Researchers say they have discovered a promising new drug that could shrink excess fat cells; and all without having to make a dramatic change to your diet! This new drug has been shown to reduce body weight and blood cholesterol in obese mice, in a laboratory setting. The hope, of course, is that this new drug could help to fight obesity and other metabolic diseases, something that affects people all over the world.
Published in the journal Biochemical Pharmacology, the study was led by a team of researchers from the University of Texas Medical Branch (UTMB), at Galveston. This team found a molecule which can block the enzyme known as nicotinamide-N-methyltransferase (NNMT), and it was this action that led to the reduction in fat cells in the obese mice.
According to UTMB associate professor in the department of biochemistry and molecular biology Stanley Watowich, “As fat cells grow larger, they begin to overexpress a protein that acts as a metabolic brake that slows down fat cell metabolism, making it harder for these cells to burn accumulating fat.”
The lead study author goes on to say, “In addition, as the fat tissue expands, they secrete greater amounts of hormones and pro-inflammatory signals that are responsible for several chronic diseases, including type 2 diabetes and cardiovascular disease.”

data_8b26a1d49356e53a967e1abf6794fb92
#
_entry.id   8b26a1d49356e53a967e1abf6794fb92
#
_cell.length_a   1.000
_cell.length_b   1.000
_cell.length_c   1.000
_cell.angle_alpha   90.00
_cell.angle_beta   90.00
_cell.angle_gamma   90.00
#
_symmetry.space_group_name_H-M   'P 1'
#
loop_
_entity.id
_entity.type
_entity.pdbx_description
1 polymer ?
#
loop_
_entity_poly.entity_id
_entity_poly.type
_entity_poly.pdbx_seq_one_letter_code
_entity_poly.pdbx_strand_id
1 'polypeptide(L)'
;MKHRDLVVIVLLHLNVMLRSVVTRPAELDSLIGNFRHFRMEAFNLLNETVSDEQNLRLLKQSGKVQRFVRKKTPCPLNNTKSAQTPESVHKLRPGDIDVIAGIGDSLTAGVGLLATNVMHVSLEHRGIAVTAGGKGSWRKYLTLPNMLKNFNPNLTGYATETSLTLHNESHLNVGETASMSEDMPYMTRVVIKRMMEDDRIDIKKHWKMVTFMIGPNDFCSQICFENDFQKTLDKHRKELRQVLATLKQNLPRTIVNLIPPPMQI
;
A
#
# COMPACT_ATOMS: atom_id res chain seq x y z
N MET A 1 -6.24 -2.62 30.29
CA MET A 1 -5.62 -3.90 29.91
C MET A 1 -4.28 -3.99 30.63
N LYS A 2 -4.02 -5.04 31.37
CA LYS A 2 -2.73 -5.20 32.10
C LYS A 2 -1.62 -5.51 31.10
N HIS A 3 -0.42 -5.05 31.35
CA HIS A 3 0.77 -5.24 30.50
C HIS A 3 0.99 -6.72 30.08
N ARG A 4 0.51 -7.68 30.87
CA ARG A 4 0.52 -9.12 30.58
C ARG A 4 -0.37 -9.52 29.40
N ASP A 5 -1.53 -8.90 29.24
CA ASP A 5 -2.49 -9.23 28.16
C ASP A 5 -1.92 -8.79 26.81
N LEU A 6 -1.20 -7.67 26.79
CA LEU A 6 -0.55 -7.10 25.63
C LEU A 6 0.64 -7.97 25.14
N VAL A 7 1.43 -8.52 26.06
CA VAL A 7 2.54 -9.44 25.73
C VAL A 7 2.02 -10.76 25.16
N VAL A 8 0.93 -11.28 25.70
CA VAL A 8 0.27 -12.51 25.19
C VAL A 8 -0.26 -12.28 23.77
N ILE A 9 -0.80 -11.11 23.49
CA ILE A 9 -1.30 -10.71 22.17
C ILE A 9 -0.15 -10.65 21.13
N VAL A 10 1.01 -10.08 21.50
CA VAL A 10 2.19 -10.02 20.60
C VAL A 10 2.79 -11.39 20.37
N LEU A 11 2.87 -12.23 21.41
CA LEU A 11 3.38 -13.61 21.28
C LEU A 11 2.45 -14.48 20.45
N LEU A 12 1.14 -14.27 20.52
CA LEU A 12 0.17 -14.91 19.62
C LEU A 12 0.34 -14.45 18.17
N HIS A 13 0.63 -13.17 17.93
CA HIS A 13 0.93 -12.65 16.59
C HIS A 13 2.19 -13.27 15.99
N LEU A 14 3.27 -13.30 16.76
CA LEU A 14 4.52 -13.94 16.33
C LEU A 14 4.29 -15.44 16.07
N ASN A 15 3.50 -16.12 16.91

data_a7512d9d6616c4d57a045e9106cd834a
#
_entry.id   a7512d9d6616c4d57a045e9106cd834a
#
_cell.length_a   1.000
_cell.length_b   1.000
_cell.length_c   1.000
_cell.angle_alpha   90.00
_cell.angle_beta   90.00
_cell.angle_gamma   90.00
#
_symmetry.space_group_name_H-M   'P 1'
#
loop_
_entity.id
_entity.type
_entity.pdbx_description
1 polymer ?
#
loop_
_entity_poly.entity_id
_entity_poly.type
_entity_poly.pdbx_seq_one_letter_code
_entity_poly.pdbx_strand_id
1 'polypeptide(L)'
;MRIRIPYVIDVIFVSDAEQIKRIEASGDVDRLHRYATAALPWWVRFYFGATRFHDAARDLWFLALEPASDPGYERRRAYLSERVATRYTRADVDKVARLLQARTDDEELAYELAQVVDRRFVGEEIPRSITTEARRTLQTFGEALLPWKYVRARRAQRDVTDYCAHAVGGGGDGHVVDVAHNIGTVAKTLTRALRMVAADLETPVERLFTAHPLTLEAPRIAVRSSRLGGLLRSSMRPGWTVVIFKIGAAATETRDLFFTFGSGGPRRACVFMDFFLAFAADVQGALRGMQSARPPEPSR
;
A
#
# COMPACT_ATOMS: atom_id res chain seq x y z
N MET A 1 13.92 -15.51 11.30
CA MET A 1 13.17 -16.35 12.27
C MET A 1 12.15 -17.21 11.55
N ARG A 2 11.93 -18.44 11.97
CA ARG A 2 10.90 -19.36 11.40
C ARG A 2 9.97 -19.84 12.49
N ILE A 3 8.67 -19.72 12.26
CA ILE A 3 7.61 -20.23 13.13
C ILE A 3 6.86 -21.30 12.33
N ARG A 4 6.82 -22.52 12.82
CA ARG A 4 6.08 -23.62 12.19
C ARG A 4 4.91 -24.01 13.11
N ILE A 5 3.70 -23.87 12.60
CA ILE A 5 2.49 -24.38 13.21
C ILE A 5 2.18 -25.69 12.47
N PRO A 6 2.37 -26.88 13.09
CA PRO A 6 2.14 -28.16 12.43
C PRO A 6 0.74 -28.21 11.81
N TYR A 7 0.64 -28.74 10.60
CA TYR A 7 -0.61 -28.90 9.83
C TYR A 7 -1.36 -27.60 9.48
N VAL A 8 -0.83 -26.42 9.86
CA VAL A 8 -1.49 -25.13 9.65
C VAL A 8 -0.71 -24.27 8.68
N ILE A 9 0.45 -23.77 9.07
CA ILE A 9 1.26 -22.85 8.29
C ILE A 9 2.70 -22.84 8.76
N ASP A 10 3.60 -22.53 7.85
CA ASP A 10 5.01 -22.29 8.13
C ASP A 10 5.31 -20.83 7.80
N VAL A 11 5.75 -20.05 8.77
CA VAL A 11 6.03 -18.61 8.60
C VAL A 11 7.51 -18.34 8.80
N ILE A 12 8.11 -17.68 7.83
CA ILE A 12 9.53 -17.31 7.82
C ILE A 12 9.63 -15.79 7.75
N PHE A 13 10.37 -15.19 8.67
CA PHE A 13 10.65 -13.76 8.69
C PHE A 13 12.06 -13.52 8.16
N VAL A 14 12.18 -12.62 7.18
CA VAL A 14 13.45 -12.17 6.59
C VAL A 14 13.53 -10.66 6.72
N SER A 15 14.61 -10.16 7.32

In this study, scientists gave mice a high-fat diet until they became obese. At this point, mice were either given the new drug or a placebo. After 10 days of this treatment regimen, they found that the obese mice receiving the drug lost more than 7 percent of their total body weight. Also, those mice who received the drug also saw a 30 percent decrease in white fat tissue mass and cell size, compared against the placebo group. Furthermore, the mice receiving the drug also saw their blood cholesterol drop fell to normal levels again.
Perhaps more importantly, the placebo-treated mice also accumulated white fat and gained weight throughout the study.
At the end of the day, UTMB research scientist Harshini Neelakantan comments, “Blocking the action of the fat cell brake provides an innovative ‘fat’-specific mechanism to increase cell metabolism and reduce the size of white fat deposits, thereby treating a root cause of obesity and related metabolic diseases. These initial results are encouraging and support further development of this technology as a new and more effective approach to combating metabolic diseases.”
According to UTMB, obesity costs the US an estimated $150 billion each year.